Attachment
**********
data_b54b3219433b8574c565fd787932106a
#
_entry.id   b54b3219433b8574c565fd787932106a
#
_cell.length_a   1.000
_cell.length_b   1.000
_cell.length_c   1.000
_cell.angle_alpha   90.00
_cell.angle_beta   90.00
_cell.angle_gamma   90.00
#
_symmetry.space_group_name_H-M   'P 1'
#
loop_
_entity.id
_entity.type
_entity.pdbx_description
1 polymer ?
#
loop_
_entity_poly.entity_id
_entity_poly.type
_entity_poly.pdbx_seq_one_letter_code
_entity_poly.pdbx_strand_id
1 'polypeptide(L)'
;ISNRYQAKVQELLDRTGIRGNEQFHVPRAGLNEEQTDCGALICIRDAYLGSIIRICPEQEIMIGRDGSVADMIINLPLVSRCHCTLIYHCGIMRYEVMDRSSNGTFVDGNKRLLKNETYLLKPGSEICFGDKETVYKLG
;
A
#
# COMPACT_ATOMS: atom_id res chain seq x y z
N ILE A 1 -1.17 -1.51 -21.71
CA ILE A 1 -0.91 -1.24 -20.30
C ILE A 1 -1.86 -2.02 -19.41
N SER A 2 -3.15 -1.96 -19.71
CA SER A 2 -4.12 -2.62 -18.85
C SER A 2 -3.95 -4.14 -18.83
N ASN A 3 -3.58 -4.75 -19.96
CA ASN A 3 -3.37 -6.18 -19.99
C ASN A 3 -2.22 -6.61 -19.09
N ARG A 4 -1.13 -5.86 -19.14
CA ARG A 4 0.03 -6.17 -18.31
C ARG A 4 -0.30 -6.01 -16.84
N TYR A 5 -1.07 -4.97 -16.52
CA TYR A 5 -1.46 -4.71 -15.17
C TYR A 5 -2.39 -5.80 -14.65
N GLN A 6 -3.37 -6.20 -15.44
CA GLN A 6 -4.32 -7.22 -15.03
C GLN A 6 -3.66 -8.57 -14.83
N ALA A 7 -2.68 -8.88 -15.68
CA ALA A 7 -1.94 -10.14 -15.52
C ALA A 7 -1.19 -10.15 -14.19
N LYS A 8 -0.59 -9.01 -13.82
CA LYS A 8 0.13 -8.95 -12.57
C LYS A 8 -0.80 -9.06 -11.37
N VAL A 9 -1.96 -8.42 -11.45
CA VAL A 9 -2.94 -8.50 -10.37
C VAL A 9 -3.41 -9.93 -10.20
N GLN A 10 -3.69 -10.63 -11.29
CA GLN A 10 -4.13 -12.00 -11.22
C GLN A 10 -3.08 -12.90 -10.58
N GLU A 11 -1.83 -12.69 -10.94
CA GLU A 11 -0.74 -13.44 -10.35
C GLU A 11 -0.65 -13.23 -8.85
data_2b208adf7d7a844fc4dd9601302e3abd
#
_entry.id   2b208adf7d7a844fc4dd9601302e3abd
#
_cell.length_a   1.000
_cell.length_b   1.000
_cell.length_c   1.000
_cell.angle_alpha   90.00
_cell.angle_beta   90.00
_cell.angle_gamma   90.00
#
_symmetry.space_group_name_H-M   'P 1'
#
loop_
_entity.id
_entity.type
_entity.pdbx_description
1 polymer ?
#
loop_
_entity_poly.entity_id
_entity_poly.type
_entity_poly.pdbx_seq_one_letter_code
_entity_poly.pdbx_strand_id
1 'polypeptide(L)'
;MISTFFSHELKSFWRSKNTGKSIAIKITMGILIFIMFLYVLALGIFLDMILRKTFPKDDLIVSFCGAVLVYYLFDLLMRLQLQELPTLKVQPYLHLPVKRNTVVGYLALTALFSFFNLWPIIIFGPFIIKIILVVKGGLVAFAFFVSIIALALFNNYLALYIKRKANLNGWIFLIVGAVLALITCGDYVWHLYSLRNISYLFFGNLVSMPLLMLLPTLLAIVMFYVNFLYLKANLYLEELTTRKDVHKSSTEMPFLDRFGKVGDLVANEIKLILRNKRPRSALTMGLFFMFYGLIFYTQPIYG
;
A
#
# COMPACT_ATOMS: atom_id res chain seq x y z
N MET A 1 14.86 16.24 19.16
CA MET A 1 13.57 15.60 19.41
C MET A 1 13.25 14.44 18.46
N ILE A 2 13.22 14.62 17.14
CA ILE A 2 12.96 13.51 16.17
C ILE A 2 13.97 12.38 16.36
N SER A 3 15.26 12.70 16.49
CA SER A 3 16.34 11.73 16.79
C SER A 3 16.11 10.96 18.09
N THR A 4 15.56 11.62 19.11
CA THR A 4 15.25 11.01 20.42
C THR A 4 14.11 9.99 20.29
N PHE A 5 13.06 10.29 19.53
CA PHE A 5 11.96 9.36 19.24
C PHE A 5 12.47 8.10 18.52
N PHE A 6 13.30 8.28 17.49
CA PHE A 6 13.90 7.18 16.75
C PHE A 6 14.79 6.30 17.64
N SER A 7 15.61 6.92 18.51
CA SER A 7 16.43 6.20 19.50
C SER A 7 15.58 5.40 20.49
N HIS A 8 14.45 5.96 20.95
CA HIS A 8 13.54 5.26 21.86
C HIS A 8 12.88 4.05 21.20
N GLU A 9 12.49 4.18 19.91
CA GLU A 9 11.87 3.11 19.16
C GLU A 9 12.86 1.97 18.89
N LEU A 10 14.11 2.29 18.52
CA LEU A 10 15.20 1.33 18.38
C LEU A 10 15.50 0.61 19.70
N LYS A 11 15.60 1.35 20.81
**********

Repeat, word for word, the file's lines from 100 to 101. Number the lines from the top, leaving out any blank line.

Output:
N SER A 3 15.26 12.70 16.49
CA SER A 3 16.34 11.73 16.79